Dr Robert Cialdini, Professor Emeritus of Psychology and Marketing at Arizona State University and author of Influence: The Psychology of Persuasion (1984), established authority as one of the key principles of influence and developed three symbols which he says trigger the authority principle: titles, clothing and trappings.


When involved in an area that we are unskilled in, we turn to those who we see as credible for guidance. The parties turning to the mediator for guidance on how to resolve their conflict is an example of this. Titles are a factor in assessing credibility. For example, “founder”, “CEO” and “mediator” are titles that denote professionals in their fields and are thus deemed more influential by those around them.

When in a new environment or entering a new area of professionalism, authority may be established through titles associated with already successful entities or groups such as companies or successful barristers’ chambers or law firms. For example, the “PayPal Mafia” refers to the group of PayPal employees and founders who left the business following its sale to eBay in 2002. Some of these employees went on to found companies such as Yelp, LinkedIn and Tesla. When we hear statements such as “Tesla was co-founded by former PayPal founder Elon Musk”, we subconsciously attribute a certain level of respect for Elon Musk based on the references to his positions in business and history. As a result, Elon Musk can establish authority and therefore influence as a result of his prior successes and titles and can use this to create more opportunities for himself.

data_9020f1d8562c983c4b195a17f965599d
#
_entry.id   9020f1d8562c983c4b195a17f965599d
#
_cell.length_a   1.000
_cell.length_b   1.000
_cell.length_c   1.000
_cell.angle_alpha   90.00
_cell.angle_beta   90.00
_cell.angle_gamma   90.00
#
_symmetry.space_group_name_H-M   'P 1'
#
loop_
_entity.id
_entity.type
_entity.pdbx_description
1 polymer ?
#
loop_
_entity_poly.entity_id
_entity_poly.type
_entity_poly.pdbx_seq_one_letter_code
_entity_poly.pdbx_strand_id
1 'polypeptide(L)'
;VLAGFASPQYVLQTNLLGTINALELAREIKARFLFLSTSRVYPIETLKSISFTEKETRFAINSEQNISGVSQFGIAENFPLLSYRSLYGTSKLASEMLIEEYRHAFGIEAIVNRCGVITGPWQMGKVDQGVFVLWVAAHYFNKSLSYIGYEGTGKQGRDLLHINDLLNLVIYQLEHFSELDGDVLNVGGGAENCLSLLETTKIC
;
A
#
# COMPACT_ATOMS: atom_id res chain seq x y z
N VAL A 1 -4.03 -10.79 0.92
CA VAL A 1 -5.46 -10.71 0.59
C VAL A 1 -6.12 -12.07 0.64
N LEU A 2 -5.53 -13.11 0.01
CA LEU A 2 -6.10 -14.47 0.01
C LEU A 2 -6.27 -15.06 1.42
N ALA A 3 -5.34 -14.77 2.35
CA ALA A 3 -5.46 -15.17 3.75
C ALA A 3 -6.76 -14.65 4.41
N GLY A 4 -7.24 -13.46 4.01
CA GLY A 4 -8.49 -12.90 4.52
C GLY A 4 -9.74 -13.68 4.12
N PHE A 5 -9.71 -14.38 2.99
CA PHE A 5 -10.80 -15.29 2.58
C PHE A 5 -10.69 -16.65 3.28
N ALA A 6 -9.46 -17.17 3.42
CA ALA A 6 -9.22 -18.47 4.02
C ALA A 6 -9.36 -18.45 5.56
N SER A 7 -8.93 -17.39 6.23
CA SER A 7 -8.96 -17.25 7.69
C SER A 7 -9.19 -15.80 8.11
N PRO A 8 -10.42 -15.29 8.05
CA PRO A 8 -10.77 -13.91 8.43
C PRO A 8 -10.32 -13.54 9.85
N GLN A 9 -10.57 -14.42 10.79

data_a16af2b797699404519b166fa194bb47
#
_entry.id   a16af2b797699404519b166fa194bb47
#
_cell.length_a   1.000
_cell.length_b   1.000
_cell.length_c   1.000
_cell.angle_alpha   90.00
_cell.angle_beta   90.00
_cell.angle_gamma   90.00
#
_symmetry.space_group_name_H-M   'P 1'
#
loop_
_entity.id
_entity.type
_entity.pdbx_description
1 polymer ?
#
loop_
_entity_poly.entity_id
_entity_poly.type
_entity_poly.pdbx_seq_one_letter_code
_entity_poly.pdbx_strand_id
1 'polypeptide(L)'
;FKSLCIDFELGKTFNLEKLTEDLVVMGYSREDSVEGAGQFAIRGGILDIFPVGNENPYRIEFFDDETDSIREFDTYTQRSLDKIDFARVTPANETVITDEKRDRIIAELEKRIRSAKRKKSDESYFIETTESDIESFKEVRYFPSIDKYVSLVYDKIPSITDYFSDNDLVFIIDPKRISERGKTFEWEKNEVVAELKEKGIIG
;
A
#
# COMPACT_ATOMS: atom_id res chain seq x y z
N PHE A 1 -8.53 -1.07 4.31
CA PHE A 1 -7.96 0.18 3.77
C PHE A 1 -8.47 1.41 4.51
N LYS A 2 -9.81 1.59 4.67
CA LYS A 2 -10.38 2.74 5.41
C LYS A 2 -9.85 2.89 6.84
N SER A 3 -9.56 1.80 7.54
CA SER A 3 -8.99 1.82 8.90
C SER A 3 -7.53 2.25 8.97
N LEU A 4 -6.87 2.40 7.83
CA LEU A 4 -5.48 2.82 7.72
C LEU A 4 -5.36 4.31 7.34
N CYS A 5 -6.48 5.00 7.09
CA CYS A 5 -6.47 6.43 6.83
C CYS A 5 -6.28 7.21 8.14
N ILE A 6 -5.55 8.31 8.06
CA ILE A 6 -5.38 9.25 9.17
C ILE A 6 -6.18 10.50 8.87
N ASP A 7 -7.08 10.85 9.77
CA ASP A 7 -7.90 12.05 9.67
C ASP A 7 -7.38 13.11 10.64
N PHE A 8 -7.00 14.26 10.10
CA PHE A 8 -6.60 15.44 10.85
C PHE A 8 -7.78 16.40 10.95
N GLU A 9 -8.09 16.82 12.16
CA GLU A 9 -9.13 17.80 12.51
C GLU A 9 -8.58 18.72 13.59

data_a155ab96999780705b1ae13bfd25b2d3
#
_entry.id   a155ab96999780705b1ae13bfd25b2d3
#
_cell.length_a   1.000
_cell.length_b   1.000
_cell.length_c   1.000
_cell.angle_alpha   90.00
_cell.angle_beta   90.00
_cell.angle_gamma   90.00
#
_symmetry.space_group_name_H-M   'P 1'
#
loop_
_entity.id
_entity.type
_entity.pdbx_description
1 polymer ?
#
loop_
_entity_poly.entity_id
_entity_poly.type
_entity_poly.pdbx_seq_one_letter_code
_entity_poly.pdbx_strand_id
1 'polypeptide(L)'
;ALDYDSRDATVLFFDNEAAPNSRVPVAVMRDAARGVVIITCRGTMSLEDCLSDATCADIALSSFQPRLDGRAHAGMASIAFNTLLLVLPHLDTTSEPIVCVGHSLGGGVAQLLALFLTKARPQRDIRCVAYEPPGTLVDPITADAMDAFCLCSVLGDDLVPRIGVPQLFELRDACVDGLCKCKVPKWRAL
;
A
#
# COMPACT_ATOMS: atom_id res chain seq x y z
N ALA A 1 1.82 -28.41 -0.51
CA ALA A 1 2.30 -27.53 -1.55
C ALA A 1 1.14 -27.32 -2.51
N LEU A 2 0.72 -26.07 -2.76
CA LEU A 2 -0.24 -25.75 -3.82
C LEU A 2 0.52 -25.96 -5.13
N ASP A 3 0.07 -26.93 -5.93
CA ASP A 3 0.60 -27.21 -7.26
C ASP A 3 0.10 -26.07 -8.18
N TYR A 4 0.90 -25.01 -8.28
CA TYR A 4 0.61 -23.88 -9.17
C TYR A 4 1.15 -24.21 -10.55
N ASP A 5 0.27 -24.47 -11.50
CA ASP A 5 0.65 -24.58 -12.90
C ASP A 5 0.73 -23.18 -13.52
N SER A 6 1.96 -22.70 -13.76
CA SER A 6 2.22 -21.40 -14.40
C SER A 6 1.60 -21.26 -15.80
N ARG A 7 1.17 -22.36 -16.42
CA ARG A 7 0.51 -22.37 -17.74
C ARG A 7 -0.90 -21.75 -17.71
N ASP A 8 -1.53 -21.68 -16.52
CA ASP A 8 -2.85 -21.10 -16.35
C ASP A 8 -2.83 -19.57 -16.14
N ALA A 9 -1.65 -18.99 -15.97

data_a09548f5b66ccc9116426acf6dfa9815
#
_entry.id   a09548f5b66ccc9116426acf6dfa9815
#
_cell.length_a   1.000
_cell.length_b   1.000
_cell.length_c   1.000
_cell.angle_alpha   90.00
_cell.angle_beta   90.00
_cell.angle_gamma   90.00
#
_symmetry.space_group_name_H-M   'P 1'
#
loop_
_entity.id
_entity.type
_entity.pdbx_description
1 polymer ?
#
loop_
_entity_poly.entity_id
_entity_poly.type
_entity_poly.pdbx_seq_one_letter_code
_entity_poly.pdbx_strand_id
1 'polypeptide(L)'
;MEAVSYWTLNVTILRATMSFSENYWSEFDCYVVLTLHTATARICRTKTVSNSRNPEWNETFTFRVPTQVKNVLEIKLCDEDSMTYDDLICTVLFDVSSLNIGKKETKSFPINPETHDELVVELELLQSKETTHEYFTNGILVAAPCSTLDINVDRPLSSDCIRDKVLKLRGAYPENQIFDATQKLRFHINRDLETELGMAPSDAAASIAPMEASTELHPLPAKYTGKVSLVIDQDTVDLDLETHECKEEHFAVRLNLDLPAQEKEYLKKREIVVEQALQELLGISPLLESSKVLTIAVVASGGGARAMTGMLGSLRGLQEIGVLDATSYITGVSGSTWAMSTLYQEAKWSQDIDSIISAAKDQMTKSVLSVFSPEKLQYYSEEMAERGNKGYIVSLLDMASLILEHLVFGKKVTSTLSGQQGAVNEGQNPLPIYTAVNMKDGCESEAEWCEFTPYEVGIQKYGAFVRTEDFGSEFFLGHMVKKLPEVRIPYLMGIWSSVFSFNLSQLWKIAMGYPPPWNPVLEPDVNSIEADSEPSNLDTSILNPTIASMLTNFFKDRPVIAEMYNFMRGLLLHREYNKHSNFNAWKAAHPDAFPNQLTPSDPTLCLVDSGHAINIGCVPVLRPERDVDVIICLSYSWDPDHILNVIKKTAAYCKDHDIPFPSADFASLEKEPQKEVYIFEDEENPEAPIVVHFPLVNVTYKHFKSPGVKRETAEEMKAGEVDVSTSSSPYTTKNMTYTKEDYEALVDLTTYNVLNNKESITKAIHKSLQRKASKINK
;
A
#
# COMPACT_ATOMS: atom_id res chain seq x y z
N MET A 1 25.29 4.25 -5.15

Attaining titles such as “founder”, “CEO”, etc is easier said than done. It is often an arduous and slow process, sometimes aided by opportunities obtained by pure luck. Many people do not attain such titles. However, being a figure of authority begins with our own sense of self achievement. If we are not successful in our own eyes, we will not be in the eyes of others. We must have faith in our own abilities and recognise every achievement, no matter how small, in order to keep growing and pushing beyond our limits to success. Self-belief and persistence will result in goals being met, titles being attained and reaching positions of authority.